Radical proposals to reform the UK banking
industry could result in major financial institutions restructuring
their leasing divisions and raising charges for asset finance,
experts have predicted.

In its eagerly-awaited interim report
published on 11 April, the Independent Commission on Banking (ICB)
recommended that the UK’s largest banks should be required to hold
a larger capital cushion to protect against losses. The commission
also recommended that banks’ retail arms should be ring-fenced from
investment banking divisions to make financial institutions safer
and more robust.

The proposed shake-up would increase costs for
banks and encourage them to look for savings outside their core
business – such as leasing, according to some consultants.

Derek Soper, chairman of IAA-Advisory, an
asset finance and banking consultancy, said banks may bring their
leasing subsidiaries back into their retail banking branches as
part of a cost-saving drive.

“I think banks will deliver leasing via
corporate banking services in their branches,” he said. “Running
separate leasing subsidiaries is an expense. Banks want efficiency
and to save costs.”

Colin Tourick, chief executive of asset
finance consultancy Aisby and Company, said retail banks may
increase their leasing charges to business customers to help offset
the expense of higher capital requirements recommended by the
banking commission.

“As a leasing industry specialist we should be
concerned by anything that increases the cost lessors need to incur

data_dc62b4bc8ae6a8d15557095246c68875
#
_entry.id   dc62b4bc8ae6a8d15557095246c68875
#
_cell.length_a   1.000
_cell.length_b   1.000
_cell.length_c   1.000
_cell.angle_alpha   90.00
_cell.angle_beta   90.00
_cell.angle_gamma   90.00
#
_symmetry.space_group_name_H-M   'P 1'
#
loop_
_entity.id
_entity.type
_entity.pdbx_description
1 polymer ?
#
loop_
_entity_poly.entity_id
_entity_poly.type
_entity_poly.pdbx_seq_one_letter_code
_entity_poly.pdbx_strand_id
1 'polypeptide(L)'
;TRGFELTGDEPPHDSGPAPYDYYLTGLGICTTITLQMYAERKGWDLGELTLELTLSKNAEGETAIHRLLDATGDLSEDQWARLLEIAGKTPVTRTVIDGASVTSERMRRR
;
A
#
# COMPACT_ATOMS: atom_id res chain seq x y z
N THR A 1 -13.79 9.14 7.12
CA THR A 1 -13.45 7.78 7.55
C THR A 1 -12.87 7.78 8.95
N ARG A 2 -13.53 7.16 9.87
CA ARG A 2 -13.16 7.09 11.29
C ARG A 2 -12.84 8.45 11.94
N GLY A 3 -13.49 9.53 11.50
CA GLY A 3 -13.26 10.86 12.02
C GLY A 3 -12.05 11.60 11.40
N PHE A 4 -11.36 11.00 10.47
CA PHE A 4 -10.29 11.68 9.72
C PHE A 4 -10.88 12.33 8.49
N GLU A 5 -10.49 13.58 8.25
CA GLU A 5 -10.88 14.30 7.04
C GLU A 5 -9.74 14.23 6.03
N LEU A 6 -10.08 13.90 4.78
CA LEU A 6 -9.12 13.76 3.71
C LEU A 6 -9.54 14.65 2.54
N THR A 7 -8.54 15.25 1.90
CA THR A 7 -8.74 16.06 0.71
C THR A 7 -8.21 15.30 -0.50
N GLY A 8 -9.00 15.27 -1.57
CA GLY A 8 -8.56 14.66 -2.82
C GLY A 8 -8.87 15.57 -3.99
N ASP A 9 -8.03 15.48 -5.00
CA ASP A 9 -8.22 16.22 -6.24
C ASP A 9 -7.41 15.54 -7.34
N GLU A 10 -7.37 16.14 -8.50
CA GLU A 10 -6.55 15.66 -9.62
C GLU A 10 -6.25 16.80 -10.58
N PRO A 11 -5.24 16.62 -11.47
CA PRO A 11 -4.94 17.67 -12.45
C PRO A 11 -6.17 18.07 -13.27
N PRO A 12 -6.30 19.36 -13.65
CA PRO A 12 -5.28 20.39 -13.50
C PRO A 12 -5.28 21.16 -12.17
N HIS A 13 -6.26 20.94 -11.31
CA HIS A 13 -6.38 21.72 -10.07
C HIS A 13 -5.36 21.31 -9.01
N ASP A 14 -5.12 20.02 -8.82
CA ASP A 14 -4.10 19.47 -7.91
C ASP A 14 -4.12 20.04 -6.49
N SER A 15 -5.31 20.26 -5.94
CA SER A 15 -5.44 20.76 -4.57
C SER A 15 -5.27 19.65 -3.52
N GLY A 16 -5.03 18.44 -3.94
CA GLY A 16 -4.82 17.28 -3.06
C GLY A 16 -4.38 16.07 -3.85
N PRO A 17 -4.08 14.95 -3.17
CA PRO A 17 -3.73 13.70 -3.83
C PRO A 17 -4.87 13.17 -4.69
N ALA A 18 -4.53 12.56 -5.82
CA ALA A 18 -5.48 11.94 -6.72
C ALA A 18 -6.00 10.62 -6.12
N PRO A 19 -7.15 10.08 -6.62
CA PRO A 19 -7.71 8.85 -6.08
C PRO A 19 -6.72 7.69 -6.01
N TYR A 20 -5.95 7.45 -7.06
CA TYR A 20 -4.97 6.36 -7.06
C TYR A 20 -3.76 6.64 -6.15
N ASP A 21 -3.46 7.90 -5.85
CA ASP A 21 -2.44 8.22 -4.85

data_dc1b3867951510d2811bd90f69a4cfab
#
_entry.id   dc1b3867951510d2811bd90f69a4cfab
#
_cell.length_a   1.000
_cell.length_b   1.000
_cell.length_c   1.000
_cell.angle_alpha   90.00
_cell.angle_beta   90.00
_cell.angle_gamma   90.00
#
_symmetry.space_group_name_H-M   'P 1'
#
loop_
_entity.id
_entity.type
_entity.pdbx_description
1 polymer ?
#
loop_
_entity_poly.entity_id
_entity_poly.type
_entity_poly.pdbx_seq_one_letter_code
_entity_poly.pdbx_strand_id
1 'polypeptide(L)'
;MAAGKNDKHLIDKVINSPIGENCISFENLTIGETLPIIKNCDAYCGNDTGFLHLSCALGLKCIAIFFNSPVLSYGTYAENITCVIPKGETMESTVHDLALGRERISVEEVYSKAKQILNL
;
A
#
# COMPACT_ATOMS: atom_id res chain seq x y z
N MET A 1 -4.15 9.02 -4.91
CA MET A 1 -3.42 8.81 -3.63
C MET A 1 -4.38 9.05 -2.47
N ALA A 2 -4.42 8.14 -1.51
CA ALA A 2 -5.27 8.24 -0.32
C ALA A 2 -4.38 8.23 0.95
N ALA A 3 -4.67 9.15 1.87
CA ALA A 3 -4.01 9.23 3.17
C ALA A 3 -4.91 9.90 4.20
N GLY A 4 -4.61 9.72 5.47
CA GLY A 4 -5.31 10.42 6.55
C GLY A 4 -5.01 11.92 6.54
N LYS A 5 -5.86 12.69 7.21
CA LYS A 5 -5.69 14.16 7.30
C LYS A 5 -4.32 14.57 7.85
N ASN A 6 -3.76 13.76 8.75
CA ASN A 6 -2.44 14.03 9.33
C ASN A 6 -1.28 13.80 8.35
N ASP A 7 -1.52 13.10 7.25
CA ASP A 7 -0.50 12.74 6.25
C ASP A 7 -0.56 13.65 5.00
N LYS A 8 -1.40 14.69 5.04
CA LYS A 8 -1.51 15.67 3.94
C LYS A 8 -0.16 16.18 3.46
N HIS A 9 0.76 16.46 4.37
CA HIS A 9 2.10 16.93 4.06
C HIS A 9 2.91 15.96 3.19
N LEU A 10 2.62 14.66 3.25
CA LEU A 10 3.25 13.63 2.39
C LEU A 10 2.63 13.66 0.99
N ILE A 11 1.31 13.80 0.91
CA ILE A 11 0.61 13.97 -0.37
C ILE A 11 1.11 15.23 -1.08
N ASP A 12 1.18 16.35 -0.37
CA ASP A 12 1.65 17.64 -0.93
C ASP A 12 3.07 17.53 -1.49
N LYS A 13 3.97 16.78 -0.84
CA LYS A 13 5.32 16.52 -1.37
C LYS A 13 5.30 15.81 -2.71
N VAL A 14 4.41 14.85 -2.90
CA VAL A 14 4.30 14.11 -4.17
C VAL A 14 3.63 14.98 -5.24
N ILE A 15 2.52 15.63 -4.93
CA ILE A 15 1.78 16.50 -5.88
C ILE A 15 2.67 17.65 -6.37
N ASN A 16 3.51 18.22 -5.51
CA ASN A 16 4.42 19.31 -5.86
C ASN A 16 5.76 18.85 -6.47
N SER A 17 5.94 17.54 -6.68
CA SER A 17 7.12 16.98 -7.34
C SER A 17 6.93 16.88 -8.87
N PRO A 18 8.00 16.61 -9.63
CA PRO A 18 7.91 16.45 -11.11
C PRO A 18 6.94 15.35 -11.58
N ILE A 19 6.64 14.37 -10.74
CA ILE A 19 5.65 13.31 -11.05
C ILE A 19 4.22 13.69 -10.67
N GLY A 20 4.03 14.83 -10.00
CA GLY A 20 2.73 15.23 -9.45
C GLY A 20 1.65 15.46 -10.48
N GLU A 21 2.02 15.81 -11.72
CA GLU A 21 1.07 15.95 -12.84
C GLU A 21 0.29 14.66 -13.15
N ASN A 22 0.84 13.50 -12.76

when doing business,” Tourick said. “It does seem that these costs
will rise, whether the lessor in question is part of a bank or is
using funds provided by the banking sector.”

Leading banks – including HSBC, Santander, and
Barclays – declined to comment on the ICB report. A spokeswoman at
the Finance and Leasing Association said it would discuss the
implications of the report with its members at a meeting later this
week.

Key proposals of the banking
commission report

The ICB stopped short of recommending that
banks should be broken up. Instead, it suggested that retail
banking should be ring-fenced from riskier investment banking
divisions. This could be done by creating a separate subsidiary
within a wider group.

The UK’s big retail banks should have to hold
more equity capital to absorb potential losses. The minimum new
capital level would be 10 percent of all loans — well above the 7
percent required by Basel III international rules introduced last
year.

The ICB is due to publish its final report in
September 2011.

nick.huber@vrlfinancialnews.com